Phoenix and B&B score big



End Days

Phoenix Theatre

Directed by Bryan Fonseca

Through Feb. 3

End Days may be about a weirdly dysfunctional family that finds its soul by waiting for the Apocalypse together, but this play, part of a rolling world premiere at the Phoenix Theatre, has heart: It’s engaging, funny as hell and even touching.

Sylvia, the mom, is best buds with Jesus. He brings her coffee while she holds prayer vigils outside XXX stores. Arthur, the dad, has survivor’s guilt and can’t get out of his bathrobe: He escaped Sept. 11 with his life while all his co-workers died. Rachel, their daughter, has adopted a Goth lifestyle in order to keep people away: “I hate happy,” she says. Nelson, a new kid in Rachel’s class who dresses like Elvis, ambushes the family with pure optimism, helping the healing to begin.

The dialogue is snappy and the characters well-formed. The cast, under Bryan Fonseca’s direction, is excellent. Nelson, played by Matthew Van Oss, is a sweet, lovable geek of a teen who needs index cards to prompt him into proper conversation and combines singing the Torah with Elvis’ pelvis. Arthur, played by Bill Simmons, is the picture of detached depression: Face sprawled on the table in sleep, he can’t be roused to buy food for his family, and has no idea what cereal his 16-year-old daughter ever ate. Sylvia, played by Martha Jacobs, is disturbed in her own way: Her fanaticism is frantic and frightening to her family. Conversely, Matthew Roland as Jesus, and later as Steven Hawking, Rachel’s own delusion, is the picture of serenity, and he does a great impression of Hawking. Finally, Phebe Taylor as Rachel captures the grit of a confused teen just trying to make sense of her family, her upbringing and the world.

An exceptional show, End Days continues through Feb. 3 at the Phoenix, 749 N. Park Ave. Tickets are $25, or $15 for those ages 24 and under. Call 317-635-PLAY or go to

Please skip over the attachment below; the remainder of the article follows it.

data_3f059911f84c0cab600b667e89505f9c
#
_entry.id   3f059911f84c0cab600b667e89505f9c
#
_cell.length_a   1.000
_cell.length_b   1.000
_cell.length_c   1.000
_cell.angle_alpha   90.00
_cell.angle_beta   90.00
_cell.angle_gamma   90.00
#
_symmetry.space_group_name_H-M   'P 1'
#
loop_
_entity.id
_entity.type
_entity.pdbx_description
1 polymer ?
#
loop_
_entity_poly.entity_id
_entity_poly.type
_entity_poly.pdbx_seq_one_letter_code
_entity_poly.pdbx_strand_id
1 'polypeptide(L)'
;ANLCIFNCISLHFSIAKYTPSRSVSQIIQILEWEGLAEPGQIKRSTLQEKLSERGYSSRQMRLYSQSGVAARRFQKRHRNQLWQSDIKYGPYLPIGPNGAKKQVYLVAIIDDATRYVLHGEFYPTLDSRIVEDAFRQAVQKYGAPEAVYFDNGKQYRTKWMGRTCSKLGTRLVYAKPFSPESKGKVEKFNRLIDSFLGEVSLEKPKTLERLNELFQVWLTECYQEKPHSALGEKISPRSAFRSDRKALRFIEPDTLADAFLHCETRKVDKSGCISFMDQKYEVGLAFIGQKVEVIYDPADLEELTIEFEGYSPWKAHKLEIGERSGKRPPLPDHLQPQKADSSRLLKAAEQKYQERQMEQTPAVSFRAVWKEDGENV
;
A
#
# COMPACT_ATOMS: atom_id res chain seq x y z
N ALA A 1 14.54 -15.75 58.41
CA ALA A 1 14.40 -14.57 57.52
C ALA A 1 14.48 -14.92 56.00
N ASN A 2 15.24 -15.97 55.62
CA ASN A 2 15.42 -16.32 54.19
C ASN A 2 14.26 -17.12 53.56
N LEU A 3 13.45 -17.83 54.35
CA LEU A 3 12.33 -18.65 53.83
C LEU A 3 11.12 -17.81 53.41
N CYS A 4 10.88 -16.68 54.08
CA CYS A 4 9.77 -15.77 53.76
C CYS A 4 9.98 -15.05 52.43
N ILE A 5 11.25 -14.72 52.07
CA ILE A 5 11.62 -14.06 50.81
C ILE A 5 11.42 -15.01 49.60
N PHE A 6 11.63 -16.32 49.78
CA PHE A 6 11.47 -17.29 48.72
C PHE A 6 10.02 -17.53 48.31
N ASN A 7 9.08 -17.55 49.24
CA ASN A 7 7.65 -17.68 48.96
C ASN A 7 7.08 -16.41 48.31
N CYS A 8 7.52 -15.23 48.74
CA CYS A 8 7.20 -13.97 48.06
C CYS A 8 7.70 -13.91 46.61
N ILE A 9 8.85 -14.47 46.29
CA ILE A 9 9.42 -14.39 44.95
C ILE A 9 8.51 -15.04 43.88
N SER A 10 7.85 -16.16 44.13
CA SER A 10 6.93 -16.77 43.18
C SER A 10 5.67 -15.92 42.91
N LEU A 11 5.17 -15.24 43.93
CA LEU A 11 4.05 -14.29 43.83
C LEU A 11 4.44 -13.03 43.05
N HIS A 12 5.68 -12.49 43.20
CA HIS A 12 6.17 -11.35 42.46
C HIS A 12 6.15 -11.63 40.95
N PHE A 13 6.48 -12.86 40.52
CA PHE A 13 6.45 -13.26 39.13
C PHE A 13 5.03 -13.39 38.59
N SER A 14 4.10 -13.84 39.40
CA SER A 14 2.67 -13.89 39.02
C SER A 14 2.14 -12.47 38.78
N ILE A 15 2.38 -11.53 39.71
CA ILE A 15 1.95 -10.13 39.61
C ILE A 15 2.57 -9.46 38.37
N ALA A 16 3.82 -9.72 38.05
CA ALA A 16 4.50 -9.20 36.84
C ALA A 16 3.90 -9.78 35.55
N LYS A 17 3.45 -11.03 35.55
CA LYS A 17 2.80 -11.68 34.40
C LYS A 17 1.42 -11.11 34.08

Run for Your Wife

Beef & Boards

Directed by J.R. Stuart

Through Feb. 3

Beef & Boards Dinner Theatre opened its 35th year with the British farce Run for Your Wife last weekend. But before looking at the show, here are a few pieces of B&B trivia in honor of its anniversary. Did you know: When B&B was built in 1973, the 465 beltway wasn’t even finished; B&B was part of a chain; famous actors who have taken the B&B stage include Don Ameche, Adam West and Cesar Romero, among many others; meals were catered until 1981, when the first in-house chef was hired; musicians who have performed at B&B include Tina Turner, The Smothers Brothers, Jan & Dean, Carol Channing, Ray Charles, Chubby Checker, Donny and Marie Osmond and many more; and the theater’s biggest show to date is Cats, which was staged in 2004 and sold 27,000 tickets? Neat.

Run for Your Wife maintains B&B’s legacy of entertainment. The zany, slapstick comedy about a man who is married to two women who don’t know about each other is consistently funny, and even had the audience, myself included, in stitches many times. Directed by J.R. Stuart, the cast keeps up the British act convincingly (only Adam Crowe’s accent seems to be missing). Eddie Curry as the ubiquitous John Smith is spot-on, literally throwing himself into the show almost as much as his hilarious sidekick, Jeff Stockberger, who gets hit in the head with a duffle bag and thrown to the floor on several occasions. Of course, Curry does ingest a newspaper; that’s dedication to your art. Sarah Hund plays the sweet wife while Jill Kelly is the kittenish one, and Michel Haws and Crowe are fine as the police agents. Sean Blake as upstairs neighbor Bobby, though, is an absolute riot! He steals every scene he is in, chewing scenery as an effeminate, flamboyant homosexual.

Funny stuff: Run for Your Wife continues through Feb. 3. Tickets are $33-$55. Call B&B, 9301 N. Michigan Road, at 317-872-9664 or go to



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